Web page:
Saturday, August 23, 2008

StLJN Saturday Video Showcase:
A John Zorn sampler

Saxophonist, composer and musical provocateur John Zorn's connection to St. Louis was relatively short-lived, as he spent a little over a year here in the 1970s attending Webster University (then known as Webster College). Some of Zorn's musical and presentational proclivities were becoming evident even then; one local musician I know recalls playing with him at a local coffeehouse in a free-jazz jam session that Zorn directed with a series of visual cues and gestures. That same musician recalled Zorn sporting some unusual facial hair for a while - specifically, a half-mustache on one side of his face, with a half-goatee on the opposite side, the net effect being a division of the lower half of the face into a sort of quadrant arrangement.

Make of that what you will, and it's hard to say exactly what Zorn may have taken away from his time in St. Louis, though it wasn't long after living here that he moved to New York, arriving as NYC's loft jazz scene of the 1970s was winding down and the downtown new music scene that would become prominent in the 1980s was getting started. Since then Zorn has become an almost absurdly prolific composer, improviser, and record company proprietor, releasing dozens of CDs on his Tzadik label and traveling the world to perform in a seemingly endless stream of varied musical projects.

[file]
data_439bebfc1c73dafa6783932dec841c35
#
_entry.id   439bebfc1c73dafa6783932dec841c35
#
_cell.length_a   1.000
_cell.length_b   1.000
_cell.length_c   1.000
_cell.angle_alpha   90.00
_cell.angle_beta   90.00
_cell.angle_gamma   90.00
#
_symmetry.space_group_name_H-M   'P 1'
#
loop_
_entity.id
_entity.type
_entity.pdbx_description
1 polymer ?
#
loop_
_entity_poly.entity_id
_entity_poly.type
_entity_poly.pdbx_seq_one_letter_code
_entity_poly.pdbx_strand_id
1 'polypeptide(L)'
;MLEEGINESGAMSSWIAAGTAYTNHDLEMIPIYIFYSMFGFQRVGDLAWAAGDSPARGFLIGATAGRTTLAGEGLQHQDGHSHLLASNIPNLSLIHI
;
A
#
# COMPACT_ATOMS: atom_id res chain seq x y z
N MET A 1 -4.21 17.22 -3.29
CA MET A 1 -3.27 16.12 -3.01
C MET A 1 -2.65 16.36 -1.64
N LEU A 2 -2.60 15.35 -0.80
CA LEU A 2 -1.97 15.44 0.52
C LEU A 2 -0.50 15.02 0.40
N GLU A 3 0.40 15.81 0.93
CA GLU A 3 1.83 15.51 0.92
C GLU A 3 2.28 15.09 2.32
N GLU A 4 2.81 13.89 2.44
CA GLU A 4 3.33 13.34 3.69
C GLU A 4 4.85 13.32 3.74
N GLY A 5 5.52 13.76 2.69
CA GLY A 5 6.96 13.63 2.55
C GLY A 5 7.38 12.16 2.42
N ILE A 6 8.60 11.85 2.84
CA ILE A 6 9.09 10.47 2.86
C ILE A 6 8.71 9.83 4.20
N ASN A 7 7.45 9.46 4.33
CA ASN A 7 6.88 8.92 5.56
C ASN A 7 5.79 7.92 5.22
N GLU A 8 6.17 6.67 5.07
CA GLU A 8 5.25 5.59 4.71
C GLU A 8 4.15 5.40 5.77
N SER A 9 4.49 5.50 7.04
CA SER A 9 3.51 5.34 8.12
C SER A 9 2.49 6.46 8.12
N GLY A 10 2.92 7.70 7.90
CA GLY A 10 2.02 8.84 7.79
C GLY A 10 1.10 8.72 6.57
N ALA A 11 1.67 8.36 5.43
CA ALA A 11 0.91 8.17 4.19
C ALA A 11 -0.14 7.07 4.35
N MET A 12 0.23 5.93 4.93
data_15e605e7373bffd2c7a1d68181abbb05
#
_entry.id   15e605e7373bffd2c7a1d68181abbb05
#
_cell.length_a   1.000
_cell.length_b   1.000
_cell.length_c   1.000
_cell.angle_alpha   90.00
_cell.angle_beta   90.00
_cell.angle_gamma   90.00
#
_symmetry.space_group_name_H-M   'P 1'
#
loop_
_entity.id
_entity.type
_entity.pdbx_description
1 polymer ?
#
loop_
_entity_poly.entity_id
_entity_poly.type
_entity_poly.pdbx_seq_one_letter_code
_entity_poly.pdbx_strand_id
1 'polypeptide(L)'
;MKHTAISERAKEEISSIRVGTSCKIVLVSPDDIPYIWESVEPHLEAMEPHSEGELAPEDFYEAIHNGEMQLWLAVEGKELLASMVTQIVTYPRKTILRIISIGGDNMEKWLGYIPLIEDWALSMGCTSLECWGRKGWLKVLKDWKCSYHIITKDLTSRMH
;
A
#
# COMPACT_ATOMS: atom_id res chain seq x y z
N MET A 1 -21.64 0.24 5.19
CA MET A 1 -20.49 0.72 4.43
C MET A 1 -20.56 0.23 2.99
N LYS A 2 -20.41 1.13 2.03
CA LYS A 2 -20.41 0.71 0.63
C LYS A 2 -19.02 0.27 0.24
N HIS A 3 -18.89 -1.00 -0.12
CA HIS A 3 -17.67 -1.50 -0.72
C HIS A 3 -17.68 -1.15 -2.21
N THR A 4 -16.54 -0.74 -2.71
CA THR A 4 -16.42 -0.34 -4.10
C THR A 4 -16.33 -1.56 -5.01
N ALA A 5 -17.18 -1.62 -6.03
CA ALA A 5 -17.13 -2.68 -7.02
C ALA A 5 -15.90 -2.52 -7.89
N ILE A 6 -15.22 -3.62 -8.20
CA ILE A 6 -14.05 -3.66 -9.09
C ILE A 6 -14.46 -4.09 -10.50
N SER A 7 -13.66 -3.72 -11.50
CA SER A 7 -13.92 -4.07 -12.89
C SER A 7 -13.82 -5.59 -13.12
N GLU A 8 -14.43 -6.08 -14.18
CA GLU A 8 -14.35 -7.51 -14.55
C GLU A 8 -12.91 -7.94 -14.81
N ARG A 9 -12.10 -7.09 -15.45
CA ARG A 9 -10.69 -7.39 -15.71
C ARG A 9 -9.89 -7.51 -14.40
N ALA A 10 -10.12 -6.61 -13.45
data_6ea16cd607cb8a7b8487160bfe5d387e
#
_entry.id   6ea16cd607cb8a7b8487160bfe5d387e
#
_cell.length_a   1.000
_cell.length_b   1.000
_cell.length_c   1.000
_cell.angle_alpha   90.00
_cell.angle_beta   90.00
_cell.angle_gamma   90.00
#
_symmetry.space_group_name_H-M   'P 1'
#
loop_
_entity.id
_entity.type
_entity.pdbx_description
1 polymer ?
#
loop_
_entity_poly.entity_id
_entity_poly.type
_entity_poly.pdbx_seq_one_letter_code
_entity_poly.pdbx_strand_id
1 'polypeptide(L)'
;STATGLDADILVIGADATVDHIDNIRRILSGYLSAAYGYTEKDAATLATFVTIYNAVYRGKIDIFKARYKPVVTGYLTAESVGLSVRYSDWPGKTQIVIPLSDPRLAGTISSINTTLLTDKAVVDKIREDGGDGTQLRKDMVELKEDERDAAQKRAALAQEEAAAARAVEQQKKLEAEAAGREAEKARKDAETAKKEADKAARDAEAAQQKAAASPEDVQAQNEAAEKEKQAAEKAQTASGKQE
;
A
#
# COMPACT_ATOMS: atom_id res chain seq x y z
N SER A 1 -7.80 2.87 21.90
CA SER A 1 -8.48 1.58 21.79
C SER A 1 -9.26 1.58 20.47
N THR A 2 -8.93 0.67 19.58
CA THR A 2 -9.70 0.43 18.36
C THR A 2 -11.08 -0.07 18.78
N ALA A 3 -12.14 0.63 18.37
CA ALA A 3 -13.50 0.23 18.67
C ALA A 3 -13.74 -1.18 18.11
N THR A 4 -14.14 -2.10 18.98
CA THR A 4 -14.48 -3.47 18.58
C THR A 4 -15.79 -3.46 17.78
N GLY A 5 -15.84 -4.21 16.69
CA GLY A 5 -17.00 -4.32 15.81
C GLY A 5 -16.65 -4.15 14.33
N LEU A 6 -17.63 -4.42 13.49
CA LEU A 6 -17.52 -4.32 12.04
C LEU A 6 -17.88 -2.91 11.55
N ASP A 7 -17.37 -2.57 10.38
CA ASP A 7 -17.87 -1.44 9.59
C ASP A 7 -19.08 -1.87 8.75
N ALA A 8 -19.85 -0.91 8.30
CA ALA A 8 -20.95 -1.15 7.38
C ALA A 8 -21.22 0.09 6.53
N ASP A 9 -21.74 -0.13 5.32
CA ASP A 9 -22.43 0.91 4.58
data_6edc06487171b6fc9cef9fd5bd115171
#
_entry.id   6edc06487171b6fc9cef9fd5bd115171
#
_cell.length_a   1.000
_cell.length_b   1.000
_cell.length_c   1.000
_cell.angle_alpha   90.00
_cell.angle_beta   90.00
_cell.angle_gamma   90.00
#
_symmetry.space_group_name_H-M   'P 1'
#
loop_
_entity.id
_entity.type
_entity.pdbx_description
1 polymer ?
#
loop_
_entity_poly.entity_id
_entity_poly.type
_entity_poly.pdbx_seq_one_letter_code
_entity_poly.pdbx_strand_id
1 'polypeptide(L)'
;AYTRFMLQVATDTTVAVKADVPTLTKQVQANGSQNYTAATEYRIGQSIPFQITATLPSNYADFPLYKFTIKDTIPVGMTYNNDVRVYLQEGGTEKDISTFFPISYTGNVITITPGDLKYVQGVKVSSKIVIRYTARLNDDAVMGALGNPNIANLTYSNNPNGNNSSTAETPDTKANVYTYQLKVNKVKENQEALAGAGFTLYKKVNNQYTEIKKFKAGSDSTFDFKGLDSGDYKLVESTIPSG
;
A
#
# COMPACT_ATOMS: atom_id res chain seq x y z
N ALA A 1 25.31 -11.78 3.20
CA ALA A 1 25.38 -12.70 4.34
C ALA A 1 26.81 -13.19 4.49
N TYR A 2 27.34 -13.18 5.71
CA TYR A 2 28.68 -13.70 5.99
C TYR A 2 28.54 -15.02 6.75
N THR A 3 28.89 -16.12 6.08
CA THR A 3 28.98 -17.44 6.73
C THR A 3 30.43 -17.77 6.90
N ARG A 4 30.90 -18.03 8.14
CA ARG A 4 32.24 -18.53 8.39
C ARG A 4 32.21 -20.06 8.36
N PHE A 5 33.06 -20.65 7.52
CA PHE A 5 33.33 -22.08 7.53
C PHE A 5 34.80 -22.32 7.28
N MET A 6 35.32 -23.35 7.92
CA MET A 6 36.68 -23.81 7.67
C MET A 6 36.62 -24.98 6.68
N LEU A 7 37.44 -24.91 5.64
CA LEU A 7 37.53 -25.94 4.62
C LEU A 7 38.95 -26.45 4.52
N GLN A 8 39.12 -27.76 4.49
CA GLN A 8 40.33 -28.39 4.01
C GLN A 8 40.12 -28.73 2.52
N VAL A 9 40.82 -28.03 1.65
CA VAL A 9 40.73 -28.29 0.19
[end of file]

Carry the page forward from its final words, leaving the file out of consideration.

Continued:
Today, via the magic of YouTube, we'll take a look at a small sample of Zorn's diverse body of work. The first clip was recorded in November 1994 at Jazzfestival Hamburg (Germany) and features the acoustic version of Zorn's Masada ensemble with Zorn, Dave Douglas on trumpet, Greg Cohen on bass and Kenny Wollesen on drums performing the composition is "Sheloshim."

The second clip is from a gig in February 2008 at St. Ann's Warehouse in NYC. It shows a performance of "Makahaa (Reprise)" from the album The Gift, delivered by a group including Zorn, Trevor Dunn (bass), Marc Ribot (guitar), Jamie Soft (organ), Cyro Baptista (percussion), Joey Baron (drums) and Wollesen. The footage is shaky in spots, but the sound is listenable and so, as one of the more recent visual documents of Zorn's work available online, it seemed worth including.

Down below are a couple of clips related to one of Zorn's signature pieces, the performance/musical game "Cobra." The first video was recorded in January 2008 at the Barbi Club in Tel Aviv, Israel during a festival devoted to Zorn's music, and shows him playing "Cobra" with a a group including Baron, Wollesen, Ribot, Dunn, Baptista, Ikue Mori, Jean Claude Jones and others. The second clip is from a documentary called On the Edge: Improvisation in music, and focuses on Zorn prompting a game of "Cobra," providing a bit of additional insight into how the piece works in practice.

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